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Bon Jovi earns honor for effort to aid Camden
Written By: Joe Cooney, Courier-Post Staff
CHERRY HILL — Rocker Jon Bon Jovi came to town Friday night to accept the “Small Things, Great Love” Award at the second annual Heart of Camden Gala. And during his remarks — contrary to the egotistical image one might conjure of an international superstar — the New Jersey native barely used the pronoun “I.”
“We are big believers in the power of we,” said the singer, founder of the Jon Bon Jovi Soul Foundation. “Tonight we’re here to shine a light. We’re coming together to take control and make a difference.
“Government can’t do it alone. Residents or rock stars can’t do it alone. This award is not about me, it’s about us.”
The musician’s philanthropic efforts in the Delaware Valley began in 2006 when he helped support the construction of nearly 300 affordable housing units in Philadelphia.
In 2009, he turned his attention to Camden, and in the last two years his foundation has helped to clean up vacant lots, provide shelter for the homeless and — with a $262,000 grant to Heart of Camden — build nine homes in the Waterfront South area.
Heart of Camden Executive Director Helen Pierson said, “Jon Bon Jovi’s work, his spirit and the mission of his foundation is to help the families of Camden. He’s trying to give people better lives. And that fits the mission of the award.”
The award takes its names from the words of the late missionary Mother Teresa, who said, “We cannot all do great things, but we can do small things with great love.”
The inspiration for the Heart of Camden Gala, said event co-chair Ann Baiada, was the “20/20” segment on Camden hosted by Diane Sawyer that aired in 2007.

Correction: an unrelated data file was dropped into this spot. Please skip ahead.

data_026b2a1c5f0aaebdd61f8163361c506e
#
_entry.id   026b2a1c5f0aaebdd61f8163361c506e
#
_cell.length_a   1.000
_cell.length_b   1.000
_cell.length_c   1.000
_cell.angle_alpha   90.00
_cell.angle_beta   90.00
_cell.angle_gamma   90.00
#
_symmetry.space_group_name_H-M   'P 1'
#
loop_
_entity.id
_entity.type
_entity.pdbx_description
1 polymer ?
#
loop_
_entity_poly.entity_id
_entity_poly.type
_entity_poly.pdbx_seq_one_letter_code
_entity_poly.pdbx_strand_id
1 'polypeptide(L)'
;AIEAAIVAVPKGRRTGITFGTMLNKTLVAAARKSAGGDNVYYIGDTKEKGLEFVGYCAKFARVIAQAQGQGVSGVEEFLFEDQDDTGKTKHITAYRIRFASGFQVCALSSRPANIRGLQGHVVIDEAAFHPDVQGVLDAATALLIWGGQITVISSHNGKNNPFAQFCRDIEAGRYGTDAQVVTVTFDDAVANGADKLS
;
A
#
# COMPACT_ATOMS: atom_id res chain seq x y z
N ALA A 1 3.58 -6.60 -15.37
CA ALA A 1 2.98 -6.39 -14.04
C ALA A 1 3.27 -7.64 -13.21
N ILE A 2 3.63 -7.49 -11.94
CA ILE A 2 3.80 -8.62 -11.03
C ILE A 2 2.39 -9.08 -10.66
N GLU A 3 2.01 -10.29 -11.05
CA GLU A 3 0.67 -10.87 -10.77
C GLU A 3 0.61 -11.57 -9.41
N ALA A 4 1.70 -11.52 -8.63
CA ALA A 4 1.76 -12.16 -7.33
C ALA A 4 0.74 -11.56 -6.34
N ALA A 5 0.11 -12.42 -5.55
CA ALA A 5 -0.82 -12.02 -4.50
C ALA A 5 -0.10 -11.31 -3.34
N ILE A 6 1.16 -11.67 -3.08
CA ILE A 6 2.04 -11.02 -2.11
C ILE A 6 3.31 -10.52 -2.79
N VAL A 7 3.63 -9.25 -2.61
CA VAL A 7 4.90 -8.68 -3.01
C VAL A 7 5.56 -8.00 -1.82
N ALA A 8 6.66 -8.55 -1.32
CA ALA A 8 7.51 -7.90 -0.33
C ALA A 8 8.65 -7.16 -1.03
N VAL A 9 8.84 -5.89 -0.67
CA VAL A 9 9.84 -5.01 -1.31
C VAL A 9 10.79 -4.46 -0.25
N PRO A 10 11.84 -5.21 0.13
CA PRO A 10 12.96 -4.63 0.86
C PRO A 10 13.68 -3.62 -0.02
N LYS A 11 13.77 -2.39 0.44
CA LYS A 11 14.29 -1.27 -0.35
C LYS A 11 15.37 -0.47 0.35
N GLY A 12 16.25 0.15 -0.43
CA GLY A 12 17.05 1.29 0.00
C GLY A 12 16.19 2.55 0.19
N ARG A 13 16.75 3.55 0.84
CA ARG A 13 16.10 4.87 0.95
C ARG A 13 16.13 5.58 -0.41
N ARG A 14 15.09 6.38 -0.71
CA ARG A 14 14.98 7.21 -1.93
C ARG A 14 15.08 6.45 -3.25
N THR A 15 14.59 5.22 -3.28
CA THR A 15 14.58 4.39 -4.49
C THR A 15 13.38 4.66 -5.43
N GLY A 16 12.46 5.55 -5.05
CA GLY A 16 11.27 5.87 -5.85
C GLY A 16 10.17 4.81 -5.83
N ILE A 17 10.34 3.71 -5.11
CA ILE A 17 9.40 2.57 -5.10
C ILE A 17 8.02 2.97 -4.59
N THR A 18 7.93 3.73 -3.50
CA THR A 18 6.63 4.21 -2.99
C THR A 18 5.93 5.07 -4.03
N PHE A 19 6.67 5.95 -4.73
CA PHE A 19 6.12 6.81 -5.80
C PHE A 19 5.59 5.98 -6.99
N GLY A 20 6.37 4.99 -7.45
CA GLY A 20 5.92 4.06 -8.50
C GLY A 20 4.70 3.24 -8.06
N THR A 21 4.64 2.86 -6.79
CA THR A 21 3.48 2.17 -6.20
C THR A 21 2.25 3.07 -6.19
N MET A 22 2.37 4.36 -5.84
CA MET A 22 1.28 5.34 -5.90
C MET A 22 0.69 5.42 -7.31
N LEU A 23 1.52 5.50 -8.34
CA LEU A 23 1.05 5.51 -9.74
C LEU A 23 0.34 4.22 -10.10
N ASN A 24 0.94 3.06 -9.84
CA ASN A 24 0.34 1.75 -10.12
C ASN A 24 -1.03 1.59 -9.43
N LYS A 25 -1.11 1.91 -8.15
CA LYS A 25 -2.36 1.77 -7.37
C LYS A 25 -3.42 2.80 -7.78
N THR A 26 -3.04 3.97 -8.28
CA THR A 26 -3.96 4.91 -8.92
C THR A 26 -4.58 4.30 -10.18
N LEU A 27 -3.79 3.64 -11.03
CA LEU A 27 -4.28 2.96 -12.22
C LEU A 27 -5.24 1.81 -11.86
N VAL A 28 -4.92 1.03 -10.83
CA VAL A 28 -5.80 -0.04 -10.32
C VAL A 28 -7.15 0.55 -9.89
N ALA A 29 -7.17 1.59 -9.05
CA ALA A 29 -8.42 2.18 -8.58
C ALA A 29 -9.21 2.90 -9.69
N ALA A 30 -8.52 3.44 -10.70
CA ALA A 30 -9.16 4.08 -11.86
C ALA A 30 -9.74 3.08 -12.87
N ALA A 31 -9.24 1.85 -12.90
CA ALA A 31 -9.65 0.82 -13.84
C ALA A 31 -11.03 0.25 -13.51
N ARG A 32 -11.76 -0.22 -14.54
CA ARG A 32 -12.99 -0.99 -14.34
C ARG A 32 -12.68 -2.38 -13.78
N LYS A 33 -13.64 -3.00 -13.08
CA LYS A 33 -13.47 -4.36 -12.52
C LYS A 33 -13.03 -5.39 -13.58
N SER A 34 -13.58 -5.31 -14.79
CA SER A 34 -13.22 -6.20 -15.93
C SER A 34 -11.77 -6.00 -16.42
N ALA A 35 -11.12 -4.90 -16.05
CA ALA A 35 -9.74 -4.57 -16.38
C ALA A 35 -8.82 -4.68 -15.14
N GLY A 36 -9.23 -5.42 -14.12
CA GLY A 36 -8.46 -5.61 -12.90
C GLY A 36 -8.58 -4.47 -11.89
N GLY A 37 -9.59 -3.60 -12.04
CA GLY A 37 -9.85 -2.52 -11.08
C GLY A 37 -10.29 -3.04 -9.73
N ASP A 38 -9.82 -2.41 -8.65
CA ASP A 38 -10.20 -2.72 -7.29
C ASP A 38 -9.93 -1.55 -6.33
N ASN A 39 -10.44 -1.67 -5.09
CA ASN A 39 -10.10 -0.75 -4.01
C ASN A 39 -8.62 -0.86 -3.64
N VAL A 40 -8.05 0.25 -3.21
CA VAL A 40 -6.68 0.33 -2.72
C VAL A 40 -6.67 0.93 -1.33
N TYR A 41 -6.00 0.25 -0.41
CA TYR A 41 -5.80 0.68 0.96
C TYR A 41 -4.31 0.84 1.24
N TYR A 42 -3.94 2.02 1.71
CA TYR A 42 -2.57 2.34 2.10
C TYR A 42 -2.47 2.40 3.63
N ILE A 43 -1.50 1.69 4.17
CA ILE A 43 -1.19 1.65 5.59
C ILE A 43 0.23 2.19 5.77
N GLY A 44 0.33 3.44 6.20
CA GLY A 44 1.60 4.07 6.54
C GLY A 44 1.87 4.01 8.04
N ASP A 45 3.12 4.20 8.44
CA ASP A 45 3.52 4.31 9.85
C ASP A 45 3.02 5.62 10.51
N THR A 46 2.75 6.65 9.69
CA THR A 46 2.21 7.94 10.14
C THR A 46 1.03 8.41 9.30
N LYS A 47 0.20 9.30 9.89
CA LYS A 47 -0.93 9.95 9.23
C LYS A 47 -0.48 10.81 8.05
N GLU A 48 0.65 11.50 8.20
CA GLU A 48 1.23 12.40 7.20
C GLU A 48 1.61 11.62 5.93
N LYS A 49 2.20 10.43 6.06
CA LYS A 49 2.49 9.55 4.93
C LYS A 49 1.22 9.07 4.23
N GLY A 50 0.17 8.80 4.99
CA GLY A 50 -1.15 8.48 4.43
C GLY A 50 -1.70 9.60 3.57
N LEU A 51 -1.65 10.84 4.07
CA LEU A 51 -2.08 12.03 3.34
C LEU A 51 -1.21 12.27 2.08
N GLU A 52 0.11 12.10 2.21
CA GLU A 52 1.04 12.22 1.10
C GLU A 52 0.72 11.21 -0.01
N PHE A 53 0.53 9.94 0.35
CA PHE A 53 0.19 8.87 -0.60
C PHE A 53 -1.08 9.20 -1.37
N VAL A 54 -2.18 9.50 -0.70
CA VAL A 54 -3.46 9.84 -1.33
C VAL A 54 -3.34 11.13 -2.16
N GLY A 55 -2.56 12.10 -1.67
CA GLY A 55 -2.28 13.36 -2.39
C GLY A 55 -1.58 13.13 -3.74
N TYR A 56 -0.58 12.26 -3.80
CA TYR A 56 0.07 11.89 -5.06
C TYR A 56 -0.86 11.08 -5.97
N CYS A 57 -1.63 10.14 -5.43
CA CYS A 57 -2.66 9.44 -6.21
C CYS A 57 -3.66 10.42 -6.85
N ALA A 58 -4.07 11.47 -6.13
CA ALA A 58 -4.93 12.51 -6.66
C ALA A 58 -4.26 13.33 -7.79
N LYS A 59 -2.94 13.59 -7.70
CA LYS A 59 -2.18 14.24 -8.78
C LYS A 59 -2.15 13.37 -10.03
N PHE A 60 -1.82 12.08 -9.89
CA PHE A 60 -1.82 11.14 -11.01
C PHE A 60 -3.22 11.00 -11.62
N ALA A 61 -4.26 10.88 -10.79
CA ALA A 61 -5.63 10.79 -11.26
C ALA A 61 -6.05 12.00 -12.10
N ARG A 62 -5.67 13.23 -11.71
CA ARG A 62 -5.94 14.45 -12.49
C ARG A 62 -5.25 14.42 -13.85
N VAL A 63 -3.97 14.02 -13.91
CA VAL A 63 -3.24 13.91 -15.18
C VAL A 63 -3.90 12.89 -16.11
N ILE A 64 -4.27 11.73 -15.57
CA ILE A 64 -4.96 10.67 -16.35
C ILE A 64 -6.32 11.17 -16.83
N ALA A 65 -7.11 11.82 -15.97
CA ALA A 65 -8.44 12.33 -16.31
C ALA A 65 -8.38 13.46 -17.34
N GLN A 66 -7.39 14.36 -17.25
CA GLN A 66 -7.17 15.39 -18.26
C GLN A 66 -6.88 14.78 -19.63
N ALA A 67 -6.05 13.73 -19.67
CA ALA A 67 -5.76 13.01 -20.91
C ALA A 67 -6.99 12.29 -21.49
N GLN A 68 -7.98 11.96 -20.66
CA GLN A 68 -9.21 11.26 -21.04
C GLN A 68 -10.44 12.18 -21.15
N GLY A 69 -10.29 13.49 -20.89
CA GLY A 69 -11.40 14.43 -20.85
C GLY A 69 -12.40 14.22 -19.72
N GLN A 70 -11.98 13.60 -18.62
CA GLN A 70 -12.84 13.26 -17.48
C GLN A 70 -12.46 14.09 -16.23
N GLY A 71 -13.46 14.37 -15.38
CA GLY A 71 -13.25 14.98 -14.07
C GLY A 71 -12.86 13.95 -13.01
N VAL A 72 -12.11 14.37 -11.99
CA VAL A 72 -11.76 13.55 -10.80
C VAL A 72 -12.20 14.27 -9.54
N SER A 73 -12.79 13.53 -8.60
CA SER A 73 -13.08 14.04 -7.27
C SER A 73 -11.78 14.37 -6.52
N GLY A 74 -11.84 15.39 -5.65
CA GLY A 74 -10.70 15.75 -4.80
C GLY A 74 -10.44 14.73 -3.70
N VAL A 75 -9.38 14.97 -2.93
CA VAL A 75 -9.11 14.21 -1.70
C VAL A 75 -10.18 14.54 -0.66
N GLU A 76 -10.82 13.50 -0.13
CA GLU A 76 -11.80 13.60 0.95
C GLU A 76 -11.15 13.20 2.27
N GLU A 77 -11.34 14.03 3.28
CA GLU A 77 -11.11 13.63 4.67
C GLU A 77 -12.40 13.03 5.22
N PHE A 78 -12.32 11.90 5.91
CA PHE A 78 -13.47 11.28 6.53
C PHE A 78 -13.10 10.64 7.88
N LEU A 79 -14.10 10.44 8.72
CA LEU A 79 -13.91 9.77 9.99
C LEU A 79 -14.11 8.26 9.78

“(Sawyer) mirrored the lives of kids in Moorestown with the kids in Camden,” said Baiada. “And I felt bad because we live in Moorestown. We had to do something. We finally met with Monsignor (Michael) Doyle and he told us, ‘just think of the children.’”
Doyle is the longtime pastor at Camden’s Sacred Heart Church, which started Heart of Camden in 1984.
“So last year we had our first gala and we honored Msgr. Doyle,” Baiada continued, noting that the $175 tickets to the event sold out quickly.
“We could have sold 1,000 tickets,” she said of the event held at the Crowne Plaza on Route 70. “But we had to cut it to 675. We hope to raise more than $200,000 this year. Jon has a good heart and he’s done a lot for New Jersey and he took a great interest in Camden because he believes in the same things we do: building homes; helping the homeless; and making neighborhoods safe.”
Camden Mayor Dana Redd introduced the rock star, saying that she had the privilege of being blessed by Mother Teresa when the nun visited the city in 1976.
“Tonight is about the city of Camden and her people. We have a great partner in the Jon Bon Jovi Soul Foundation, a strong partner in providing hope to our residents,” said Redd.
Invoking the prayer before the meal, Doyle referred to a couple of Bon Jovi song titles.
“God bless Jon Bon Jovi,” said the Irish cleric. “Help us continue ‘Living on a Prayer’ for Camden. And, oh, God, make sure ‘It’s All Right.’”
Bon Jovi, who declined to speak with the press, ended his remarks by saying, “When we were working in Philadelphia we learned a lot and were taught the difference between giving somebody a hand up and not a handout. Now, we’re committed to turning Camden around for the next generation.”